When young children get things wrong, it is because they don’t know better. The younger the child, the more obvious this should be. They may not grasp the cause and effect issues. They may have been curious, or bored – both of which are innocent conditions. If a small child messes up, they need educating, not punishing.
At some point, a person becomes capable of malice and deliberate cruelty. But what if we saw this primarily as an education problem, not a reason for punishment? I have no qualms about the idea of using short, sharp interventions to reduce the amount of harm or danger in a situation, (better you do something unpleasant than they tease the dog until it bites them, for example) but on the whole, what is punishing a child really about?
Are we punishing them for not having understood why something was important? Should it be their responsibility if they haven’t grasped why something matters?
Punishment has more to do with asserting authority and teaching obedience than it has to do with helping a person learn, grow and do better. Children will tend to respond to arbitrary authority either by increasing their resistance to it, or by hiding better. Punishment leads to fear and/or resentment. A child who has ‘learned’ to behave through punishment is likely to have learned about what to hide to survive, but they won’t necessarily think there’s any other value in what they’ve learned.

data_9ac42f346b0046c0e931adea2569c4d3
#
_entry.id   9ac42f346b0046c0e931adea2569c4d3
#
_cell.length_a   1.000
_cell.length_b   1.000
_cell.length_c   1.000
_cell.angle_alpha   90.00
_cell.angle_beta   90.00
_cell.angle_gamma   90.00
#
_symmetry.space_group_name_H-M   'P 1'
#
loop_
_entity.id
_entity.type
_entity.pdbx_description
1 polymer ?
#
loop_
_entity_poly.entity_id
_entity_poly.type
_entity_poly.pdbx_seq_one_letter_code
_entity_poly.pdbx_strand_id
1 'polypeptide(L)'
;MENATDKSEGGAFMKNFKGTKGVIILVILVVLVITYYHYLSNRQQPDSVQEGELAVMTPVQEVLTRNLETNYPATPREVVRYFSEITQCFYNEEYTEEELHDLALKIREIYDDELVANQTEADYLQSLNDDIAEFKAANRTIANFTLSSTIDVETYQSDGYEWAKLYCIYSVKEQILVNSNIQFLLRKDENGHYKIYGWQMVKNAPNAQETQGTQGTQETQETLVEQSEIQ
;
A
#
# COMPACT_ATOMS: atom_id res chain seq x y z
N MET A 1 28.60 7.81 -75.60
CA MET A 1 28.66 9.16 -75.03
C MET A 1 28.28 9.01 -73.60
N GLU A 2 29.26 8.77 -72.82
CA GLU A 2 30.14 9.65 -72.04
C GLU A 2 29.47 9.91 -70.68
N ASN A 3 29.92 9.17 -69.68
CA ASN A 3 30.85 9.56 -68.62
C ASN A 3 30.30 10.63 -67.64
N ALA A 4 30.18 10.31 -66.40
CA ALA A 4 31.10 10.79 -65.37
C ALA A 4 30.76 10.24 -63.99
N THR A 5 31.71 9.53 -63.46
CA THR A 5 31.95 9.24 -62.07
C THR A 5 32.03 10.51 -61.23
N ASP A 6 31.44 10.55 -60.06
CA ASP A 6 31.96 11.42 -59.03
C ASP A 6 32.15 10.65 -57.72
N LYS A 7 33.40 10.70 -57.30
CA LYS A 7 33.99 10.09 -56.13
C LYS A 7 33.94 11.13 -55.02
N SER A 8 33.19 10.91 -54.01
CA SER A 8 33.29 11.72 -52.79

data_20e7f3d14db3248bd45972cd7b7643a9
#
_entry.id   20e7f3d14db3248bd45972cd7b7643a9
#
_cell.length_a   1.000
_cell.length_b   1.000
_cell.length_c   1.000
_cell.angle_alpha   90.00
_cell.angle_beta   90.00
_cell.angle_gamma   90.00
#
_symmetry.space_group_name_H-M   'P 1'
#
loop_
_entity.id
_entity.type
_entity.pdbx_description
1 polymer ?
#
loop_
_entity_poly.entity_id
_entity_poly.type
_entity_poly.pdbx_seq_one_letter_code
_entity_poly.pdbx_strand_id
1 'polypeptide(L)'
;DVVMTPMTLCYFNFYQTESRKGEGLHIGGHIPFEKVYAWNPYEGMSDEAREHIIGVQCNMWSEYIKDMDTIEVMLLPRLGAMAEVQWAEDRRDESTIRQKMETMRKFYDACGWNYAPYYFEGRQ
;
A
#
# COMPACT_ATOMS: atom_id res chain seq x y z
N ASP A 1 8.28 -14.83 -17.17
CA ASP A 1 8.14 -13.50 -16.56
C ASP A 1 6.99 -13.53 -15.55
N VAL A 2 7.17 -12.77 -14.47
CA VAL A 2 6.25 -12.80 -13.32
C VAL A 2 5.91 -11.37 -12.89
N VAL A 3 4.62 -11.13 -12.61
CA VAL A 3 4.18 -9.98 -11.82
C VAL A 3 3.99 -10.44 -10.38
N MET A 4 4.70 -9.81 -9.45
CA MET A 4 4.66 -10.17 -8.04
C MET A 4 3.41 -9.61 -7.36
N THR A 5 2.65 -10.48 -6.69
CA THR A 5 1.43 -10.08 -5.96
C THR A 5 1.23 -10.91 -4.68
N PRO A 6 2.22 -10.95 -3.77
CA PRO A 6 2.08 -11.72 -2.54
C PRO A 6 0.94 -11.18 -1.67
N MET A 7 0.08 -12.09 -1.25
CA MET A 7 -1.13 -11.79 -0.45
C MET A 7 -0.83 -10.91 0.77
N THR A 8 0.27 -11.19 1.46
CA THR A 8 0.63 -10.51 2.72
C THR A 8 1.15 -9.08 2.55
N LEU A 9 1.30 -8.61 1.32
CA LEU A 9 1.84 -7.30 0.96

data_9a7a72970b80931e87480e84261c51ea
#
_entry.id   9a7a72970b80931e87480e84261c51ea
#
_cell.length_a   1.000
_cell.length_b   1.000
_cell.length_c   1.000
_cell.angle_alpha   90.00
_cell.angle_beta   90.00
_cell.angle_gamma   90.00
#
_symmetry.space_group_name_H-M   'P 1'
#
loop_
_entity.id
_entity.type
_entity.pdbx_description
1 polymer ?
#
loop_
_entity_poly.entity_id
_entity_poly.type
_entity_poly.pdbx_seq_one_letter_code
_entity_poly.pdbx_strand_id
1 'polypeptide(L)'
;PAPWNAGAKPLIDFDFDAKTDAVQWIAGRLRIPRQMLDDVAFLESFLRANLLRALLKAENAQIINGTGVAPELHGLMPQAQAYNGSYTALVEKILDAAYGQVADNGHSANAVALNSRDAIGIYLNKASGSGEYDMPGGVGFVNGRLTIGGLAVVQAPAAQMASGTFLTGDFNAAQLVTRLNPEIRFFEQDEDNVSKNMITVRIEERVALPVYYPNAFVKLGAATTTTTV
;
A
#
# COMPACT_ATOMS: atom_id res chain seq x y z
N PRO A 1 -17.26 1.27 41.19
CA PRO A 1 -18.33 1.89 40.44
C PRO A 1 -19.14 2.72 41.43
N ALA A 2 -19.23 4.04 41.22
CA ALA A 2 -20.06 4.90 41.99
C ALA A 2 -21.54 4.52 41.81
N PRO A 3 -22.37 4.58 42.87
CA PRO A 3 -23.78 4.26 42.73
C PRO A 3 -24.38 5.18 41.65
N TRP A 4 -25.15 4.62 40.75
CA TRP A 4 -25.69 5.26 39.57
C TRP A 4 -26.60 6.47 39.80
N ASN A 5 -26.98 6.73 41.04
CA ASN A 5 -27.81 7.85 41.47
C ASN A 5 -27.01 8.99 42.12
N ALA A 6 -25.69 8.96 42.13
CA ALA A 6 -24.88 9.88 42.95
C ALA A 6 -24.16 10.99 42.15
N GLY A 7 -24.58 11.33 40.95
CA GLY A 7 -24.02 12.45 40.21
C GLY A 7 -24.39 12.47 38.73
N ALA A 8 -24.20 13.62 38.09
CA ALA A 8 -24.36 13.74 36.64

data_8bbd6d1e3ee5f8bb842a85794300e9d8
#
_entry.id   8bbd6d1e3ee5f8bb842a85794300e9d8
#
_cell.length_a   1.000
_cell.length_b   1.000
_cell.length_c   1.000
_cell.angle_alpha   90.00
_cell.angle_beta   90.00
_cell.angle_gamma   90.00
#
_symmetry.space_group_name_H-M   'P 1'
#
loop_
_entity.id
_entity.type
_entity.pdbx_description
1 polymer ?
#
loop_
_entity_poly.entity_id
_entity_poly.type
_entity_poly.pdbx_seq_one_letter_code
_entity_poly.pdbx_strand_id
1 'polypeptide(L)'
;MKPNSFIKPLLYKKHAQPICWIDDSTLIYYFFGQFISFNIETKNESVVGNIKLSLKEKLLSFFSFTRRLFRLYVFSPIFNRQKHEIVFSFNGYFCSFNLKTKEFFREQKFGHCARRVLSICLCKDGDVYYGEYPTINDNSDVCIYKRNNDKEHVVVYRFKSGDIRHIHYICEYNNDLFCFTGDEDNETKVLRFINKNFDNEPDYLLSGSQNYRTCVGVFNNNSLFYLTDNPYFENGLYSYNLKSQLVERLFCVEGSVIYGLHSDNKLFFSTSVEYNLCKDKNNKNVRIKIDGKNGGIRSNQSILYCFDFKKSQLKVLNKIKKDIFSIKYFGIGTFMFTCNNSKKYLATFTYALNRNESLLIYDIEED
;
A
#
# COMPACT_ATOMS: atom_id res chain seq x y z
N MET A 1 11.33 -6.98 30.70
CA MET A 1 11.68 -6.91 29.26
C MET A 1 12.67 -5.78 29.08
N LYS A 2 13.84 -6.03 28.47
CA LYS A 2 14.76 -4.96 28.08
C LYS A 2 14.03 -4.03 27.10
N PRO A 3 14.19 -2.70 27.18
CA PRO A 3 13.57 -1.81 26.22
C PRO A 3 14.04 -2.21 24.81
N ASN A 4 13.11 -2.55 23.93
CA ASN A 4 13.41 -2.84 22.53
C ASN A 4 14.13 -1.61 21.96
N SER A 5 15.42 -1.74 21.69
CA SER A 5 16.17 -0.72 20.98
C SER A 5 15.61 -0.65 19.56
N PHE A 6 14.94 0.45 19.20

I think much the same is true of adults. Punishment does not discourage people from committing crime. Education and opportunity are far more effective on this score. If people don’t understand their rights and responsibilities, locking them up won’t fix that. Punishment doesn’t restore anything to the victim, either. It doesn’t actually achieve much for anyone and it has a high financial and social cost. What punishment does allow, be that at home or in a society, is for some people to have power over other people. Punishment has much more to do with the assertion of power and the reinforcing of hierarchies than it does with solving problems or fixing behaviour.
Punishment teaches that the person with the most power in a situation can dish out punishment on their own terms. The person with the least power is the person it will be easiest to punish. The rich and powerful are often very good at avoiding punishment, while any crime punishable by a fine was only ever intended to hurt poor people. What punishment leads to is the understanding that having power is more important than being right, or good. This does nothing to tackle crimes motivated by desperation. It also fuels the kind of crime that is driven by the desire to have power over others.